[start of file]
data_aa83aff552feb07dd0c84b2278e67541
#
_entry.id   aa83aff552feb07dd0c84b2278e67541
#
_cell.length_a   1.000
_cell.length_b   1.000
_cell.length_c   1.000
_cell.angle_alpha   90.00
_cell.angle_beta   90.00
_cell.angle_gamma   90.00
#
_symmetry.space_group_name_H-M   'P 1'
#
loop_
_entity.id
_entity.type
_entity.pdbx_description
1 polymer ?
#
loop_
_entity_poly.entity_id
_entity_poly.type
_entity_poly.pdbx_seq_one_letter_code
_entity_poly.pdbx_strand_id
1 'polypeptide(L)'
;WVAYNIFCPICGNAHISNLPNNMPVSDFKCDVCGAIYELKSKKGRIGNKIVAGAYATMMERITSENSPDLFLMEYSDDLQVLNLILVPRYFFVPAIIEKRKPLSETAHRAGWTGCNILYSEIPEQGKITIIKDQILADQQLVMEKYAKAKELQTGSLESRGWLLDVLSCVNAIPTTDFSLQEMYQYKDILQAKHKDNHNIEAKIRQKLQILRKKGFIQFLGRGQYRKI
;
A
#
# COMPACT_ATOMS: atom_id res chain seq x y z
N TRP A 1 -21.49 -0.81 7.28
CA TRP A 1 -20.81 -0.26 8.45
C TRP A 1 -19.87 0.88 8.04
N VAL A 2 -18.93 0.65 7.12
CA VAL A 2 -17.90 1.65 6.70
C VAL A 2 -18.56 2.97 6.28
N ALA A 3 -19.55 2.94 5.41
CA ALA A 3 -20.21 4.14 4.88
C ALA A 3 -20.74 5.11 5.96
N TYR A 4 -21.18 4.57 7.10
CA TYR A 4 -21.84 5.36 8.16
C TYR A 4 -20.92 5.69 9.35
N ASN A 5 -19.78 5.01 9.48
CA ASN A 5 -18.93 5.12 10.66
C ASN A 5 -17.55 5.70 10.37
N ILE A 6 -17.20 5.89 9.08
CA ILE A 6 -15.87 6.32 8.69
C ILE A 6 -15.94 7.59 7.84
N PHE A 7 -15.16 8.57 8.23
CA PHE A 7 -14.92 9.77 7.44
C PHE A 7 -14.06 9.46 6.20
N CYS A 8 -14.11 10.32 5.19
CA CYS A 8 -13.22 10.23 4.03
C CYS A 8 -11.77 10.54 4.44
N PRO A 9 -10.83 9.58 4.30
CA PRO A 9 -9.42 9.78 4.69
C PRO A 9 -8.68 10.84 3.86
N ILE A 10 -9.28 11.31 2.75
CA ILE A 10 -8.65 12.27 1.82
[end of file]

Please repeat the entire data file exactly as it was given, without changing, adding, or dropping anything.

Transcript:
data_aa83aff552feb07dd0c84b2278e67541
#
_entry.id   aa83aff552feb07dd0c84b2278e67541
#
_cell.length_a   1.000
_cell.length_b   1.000
_cell.length_c   1.000
_cell.angle_alpha   90.00
_cell.angle_beta   90.00
_cell.angle_gamma   90.00
#
_symmetry.space_group_name_H-M   'P 1'
#
loop_
_entity.id
_entity.type
_entity.pdbx_description
1 polymer ?
#
loop_
_entity_poly.entity_id
_entity_poly.type
_entity_poly.pdbx_seq_one_letter_code
_entity_poly.pdbx_strand_id
1 'polypeptide(L)'
;WVAYNIFCPICGNAHISNLPNNMPVSDFKCDVCGAIYELKSKKGRIGNKIVAGAYATMMERITSENSPDLFLMEYSDDLQVLNLILVPRYFFVPAIIEKRKPLSETAHRAGWTGCNILYSEIPEQGKITIIKDQILADQQLVMEKYAKAKELQTGSLESRGWLLDVLSCVNAIPTTDFSLQEMYQYKDILQAKHKDNHNIEAKIRQKLQILRKKGFIQFLGRGQYRKI
;
A
#
# COMPACT_ATOMS: atom_id res chain seq x y z
N TRP A 1 -21.49 -0.81 7.28
CA TRP A 1 -20.81 -0.26 8.45
C TRP A 1 -19.87 0.88 8.04
N VAL A 2 -18.93 0.65 7.12
CA VAL A 2 -17.90 1.65 6.70
C VAL A 2 -18.56 2.97 6.28
N ALA A 3 -19.55 2.94 5.41
CA ALA A 3 -20.21 4.14 4.88
C ALA A 3 -20.74 5.11 5.96
N TYR A 4 -21.18 4.57 7.10
CA TYR A 4 -21.84 5.36 8.16
C TYR A 4 -20.92 5.69 9.35
N ASN A 5 -19.78 5.01 9.48
CA ASN A 5 -18.93 5.12 10.66
C ASN A 5 -17.55 5.70 10.37
N ILE A 6 -17.20 5.89 9.08
CA ILE A 6 -15.87 6.32 8.69
C ILE A 6 -15.94 7.59 7.84
N PHE A 7 -15.16 8.57 8.23
CA PHE A 7 -14.92 9.77 7.44
C PHE A 7 -14.06 9.46 6.20
N CYS A 8 -14.11 10.32 5.19
CA CYS A 8 -13.22 10.23 4.03
C CYS A 8 -11.77 10.54 4.44
N PRO A 9 -10.83 9.58 4.30
CA PRO A 9 -9.42 9.78 4.69
C PRO A 9 -8.68 10.84 3.86
N ILE A 10 -9.28 11.31 2.75
CA ILE A 10 -8.65 12.27 1.82